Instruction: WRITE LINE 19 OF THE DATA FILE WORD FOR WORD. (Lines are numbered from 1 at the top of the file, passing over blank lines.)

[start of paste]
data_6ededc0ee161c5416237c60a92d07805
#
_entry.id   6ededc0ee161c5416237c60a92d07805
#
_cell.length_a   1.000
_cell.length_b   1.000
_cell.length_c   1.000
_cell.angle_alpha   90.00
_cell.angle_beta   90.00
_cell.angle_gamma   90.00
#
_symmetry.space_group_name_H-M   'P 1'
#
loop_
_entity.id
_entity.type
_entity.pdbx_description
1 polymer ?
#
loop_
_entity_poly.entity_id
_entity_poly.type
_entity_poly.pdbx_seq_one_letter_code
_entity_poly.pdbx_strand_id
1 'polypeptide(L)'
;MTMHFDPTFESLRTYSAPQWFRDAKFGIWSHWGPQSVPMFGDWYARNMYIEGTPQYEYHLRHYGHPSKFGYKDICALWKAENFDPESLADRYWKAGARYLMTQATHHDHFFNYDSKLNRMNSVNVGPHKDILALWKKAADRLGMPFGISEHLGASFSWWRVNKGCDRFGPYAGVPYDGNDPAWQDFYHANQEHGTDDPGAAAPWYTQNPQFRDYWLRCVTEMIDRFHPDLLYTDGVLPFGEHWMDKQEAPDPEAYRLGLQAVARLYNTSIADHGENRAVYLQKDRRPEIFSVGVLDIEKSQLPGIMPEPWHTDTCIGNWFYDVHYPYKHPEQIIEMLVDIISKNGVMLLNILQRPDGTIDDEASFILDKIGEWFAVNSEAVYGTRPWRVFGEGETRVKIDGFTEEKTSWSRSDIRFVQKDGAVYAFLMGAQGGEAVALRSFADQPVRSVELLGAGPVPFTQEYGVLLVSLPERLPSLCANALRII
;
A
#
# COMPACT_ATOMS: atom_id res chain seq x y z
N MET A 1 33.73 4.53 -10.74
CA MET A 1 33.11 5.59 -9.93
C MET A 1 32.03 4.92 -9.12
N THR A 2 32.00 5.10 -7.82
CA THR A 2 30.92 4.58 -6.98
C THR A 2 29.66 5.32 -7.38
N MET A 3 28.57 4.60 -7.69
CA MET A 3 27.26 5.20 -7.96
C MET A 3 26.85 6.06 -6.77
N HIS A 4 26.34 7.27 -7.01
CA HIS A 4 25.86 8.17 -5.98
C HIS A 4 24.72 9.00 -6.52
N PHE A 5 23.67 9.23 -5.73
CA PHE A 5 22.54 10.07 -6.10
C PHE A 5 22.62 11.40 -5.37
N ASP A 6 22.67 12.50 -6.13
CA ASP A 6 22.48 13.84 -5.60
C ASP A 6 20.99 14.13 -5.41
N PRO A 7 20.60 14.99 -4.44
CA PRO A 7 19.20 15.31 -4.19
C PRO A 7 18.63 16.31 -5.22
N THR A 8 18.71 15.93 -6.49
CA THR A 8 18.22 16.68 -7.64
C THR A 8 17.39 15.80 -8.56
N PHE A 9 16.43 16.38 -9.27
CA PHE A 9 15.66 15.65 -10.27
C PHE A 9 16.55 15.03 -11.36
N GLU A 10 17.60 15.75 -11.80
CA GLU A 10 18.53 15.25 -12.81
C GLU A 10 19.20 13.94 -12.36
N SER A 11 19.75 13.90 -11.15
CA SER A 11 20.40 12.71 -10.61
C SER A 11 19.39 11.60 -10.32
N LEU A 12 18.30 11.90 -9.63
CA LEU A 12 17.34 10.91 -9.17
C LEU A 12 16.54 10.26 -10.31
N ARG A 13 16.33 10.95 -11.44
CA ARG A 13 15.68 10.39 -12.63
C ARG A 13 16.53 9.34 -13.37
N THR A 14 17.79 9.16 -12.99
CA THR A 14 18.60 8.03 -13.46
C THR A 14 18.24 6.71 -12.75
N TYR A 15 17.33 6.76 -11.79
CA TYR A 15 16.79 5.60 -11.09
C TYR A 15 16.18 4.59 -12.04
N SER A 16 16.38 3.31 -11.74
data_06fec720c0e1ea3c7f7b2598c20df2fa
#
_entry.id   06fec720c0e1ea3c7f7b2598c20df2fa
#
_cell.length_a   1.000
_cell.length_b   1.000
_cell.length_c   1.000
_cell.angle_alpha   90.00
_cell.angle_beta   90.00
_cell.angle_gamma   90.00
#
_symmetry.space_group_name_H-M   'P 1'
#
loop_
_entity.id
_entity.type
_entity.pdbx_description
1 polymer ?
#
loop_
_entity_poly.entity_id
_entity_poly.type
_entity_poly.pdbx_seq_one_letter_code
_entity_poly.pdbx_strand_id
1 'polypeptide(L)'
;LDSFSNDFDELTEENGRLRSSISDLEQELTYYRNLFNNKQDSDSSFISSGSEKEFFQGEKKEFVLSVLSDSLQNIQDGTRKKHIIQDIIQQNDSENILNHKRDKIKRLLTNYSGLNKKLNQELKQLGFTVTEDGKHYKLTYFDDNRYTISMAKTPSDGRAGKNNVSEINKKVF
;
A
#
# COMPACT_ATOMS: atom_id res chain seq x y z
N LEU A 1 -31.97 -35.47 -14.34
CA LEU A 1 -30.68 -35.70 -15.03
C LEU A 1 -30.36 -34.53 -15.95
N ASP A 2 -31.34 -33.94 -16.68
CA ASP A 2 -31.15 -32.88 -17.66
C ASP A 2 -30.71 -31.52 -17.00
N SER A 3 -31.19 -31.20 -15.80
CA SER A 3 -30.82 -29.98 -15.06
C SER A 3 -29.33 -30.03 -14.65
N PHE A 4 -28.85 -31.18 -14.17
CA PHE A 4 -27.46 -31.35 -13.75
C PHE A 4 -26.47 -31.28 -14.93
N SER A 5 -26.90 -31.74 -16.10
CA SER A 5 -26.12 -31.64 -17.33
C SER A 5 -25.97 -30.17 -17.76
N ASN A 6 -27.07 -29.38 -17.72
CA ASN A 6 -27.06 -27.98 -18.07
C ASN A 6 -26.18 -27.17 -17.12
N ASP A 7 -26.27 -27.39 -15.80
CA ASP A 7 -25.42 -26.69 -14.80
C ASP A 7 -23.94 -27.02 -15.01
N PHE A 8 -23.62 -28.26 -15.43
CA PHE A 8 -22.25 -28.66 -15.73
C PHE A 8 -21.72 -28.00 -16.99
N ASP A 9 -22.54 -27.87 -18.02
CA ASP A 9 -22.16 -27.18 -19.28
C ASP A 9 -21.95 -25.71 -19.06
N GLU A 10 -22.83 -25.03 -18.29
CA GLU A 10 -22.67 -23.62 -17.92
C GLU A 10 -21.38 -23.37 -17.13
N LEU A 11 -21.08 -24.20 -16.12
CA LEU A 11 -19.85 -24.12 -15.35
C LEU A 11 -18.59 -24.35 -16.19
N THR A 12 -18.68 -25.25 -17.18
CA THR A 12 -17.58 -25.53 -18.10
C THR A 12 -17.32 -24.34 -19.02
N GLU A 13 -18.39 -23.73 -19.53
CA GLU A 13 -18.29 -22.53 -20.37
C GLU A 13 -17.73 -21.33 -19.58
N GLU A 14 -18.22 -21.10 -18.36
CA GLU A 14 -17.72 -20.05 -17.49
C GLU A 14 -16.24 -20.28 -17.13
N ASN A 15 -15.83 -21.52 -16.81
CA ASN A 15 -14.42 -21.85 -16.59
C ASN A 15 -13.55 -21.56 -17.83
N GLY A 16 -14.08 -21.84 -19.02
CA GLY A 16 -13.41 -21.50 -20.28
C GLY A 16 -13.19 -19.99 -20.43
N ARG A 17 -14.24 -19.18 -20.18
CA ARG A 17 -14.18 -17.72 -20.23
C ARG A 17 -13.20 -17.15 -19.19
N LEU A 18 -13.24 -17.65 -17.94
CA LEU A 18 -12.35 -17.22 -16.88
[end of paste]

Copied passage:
#